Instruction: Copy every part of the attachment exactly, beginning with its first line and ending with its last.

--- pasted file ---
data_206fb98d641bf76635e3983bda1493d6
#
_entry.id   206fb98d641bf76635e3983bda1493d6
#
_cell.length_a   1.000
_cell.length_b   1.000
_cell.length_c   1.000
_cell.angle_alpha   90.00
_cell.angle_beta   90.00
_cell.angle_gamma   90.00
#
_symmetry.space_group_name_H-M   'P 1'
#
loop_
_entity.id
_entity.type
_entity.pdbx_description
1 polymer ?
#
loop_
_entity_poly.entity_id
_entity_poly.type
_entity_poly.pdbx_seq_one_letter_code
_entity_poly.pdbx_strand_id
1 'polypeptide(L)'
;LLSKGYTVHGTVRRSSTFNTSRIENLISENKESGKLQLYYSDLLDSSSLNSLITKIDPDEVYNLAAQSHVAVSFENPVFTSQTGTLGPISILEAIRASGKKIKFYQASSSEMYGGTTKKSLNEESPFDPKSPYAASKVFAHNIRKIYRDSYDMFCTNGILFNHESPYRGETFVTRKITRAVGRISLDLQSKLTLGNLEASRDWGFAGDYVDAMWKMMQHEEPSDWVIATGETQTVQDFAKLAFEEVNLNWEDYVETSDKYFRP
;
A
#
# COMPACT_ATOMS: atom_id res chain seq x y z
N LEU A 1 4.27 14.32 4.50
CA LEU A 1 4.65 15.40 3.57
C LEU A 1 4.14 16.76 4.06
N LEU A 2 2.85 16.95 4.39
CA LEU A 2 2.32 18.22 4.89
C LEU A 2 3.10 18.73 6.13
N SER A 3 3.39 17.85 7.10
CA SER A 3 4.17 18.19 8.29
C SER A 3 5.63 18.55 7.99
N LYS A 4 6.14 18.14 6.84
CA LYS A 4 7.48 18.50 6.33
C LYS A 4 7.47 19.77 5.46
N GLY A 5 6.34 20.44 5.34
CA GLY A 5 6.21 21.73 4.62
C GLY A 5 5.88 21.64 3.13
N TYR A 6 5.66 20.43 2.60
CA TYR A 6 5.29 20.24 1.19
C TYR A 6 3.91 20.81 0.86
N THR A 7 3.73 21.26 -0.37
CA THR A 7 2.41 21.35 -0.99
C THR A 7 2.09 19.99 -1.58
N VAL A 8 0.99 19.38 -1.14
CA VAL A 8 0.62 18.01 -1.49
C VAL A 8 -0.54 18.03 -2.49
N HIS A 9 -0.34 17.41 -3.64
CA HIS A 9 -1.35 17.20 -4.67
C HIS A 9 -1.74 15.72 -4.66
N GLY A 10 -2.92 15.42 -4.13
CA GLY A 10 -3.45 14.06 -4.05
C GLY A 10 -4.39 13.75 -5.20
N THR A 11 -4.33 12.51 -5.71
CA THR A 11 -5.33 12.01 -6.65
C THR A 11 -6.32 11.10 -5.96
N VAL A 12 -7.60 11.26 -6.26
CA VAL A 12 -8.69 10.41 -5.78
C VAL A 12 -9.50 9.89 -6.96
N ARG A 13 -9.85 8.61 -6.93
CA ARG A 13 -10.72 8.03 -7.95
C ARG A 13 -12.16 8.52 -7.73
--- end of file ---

data_206fb98d641bf76635e3983bda1493d6
#
_entry.id   206fb98d641bf76635e3983bda1493d6
#
_cell.length_a   1.000
_cell.length_b   1.000
_cell.length_c   1.000
_cell.angle_alpha   90.00
_cell.angle_beta   90.00
_cell.angle_gamma   90.00
#
_symmetry.space_group_name_H-M   'P 1'
#
loop_
_entity.id
_entity.type
_entity.pdbx_description
1 polymer ?
#
loop_
_entity_poly.entity_id
_entity_poly.type
_entity_poly.pdbx_seq_one_letter_code
_entity_poly.pdbx_strand_id
1 'polypeptide(L)'
;LLSKGYTVHGTVRRSSTFNTSRIENLISENKESGKLQLYYSDLLDSSSLNSLITKIDPDEVYNLAAQSHVAVSFENPVFTSQTGTLGPISILEAIRASGKKIKFYQASSSEMYGGTTKKSLNEESPFDPKSPYAASKVFAHNIRKIYRDSYDMFCTNGILFNHESPYRGETFVTRKITRAVGRISLDLQSKLTLGNLEASRDWGFAGDYVDAMWKMMQHEEPSDWVIATGETQTVQDFAKLAFEEVNLNWEDYVETSDKYFRP
;
A
#
# COMPACT_ATOMS: atom_id res chain seq x y z
N LEU A 1 4.27 14.32 4.50
CA LEU A 1 4.65 15.40 3.57
C LEU A 1 4.14 16.76 4.06
N LEU A 2 2.85 16.95 4.39
CA LEU A 2 2.32 18.22 4.89
C LEU A 2 3.10 18.73 6.13
N SER A 3 3.39 17.85 7.10
CA SER A 3 4.17 18.19 8.29
C SER A 3 5.63 18.55 7.99
N LYS A 4 6.14 18.14 6.84
CA LYS A 4 7.48 18.50 6.33
C LYS A 4 7.47 19.77 5.46
N GLY A 5 6.34 20.44 5.34
CA GLY A 5 6.21 21.73 4.62
C GLY A 5 5.88 21.64 3.13
N TYR A 6 5.66 20.43 2.60
CA TYR A 6 5.29 20.24 1.19
C TYR A 6 3.91 20.81 0.86
N THR A 7 3.73 21.26 -0.37
CA THR A 7 2.41 21.35 -0.99
C THR A 7 2.09 19.99 -1.58
N VAL A 8 0.99 19.38 -1.14
CA VAL A 8 0.62 18.01 -1.49
C VAL A 8 -0.54 18.03 -2.49
N HIS A 9 -0.34 17.41 -3.64
CA HIS A 9 -1.35 17.20 -4.67
C HIS A 9 -1.74 15.72 -4.66
N GLY A 10 -2.92 15.42 -4.13
CA GLY A 10 -3.45 14.06 -4.05
C GLY A 10 -4.39 13.75 -5.20
N THR A 11 -4.33 12.51 -5.71
CA THR A 11 -5.33 12.01 -6.65
C THR A 11 -6.32 11.10 -5.96
N VAL A 12 -7.60 11.26 -6.26
CA VAL A 12 -8.69 10.41 -5.78
C VAL A 12 -9.50 9.89 -6.96
N ARG A 13 -9.85 8.61 -6.93
CA ARG A 13 -10.72 8.03 -7.95
C ARG A 13 -12.16 8.52 -7.73